Old reclaimed millstones are in great demand today as garden features and as curiosities in homes but it is interesting to know their industrial background. Millstones (Mill stones) have been used for centuries for grinding wheat and other grains. Normally they are powered by windmills and watermills but they are sometime powered by tidemills which are a form of coastal water mill driven by the tidal rise and fall and very rearly now by animals such as goats or horses. The stone used for millstones is most commonly burrstone a tough sandstone or less commonly a tough limestone both types are incredibly wear resistant with is why they last so well when left out in the open to face the elements.
Great looking millstones
If you are purchasing a millstone for your garden there are a few things to consider, first thing is that although thicker millstones may make a bolder statement in your garden they may not always be the most sensible option due to the incredible weight of large mill stones which can be a problem on delivery and if you ever decide to move the millstone at some point. Two smaller millstones may give the same effect as a large millstone but be easier and somewhat safer to move although it has to be remembered that purchasing two thin stones will likely be more expensive than purchasing one think stone.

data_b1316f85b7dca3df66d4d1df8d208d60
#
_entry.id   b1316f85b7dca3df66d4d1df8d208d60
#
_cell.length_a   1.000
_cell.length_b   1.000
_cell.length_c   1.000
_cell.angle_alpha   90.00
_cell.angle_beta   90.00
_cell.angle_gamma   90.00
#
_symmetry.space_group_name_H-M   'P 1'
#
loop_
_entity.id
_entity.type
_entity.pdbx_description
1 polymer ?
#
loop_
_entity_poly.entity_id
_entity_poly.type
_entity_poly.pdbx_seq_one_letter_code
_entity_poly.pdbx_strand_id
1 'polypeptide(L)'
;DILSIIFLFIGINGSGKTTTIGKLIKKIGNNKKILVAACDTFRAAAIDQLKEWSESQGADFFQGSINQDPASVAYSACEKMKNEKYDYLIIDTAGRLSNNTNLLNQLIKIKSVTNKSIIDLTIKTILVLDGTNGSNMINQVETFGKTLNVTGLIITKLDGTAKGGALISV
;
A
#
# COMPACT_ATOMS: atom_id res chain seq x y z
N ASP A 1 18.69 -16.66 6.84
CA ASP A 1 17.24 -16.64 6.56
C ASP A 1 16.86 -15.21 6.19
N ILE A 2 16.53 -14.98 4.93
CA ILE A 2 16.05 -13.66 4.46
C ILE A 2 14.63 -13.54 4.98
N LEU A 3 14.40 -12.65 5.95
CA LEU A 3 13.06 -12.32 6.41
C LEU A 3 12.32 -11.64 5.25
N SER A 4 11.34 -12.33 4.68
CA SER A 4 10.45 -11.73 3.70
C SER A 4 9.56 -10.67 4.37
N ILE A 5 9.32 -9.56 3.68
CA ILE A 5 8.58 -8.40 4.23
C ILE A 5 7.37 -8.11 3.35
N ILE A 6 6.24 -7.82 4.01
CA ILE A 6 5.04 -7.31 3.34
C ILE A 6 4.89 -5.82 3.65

If you are looking for interesting millstones try and find ones that are not too thick and heavy. The best looking ones tend to be stones with deep harps which are the furrowscuts into the stone which are made in order to cut and grind the wheat or grain and encourage the ground material out to the edges. Old and warn millstones tend to look the most interesting when used in the garden.
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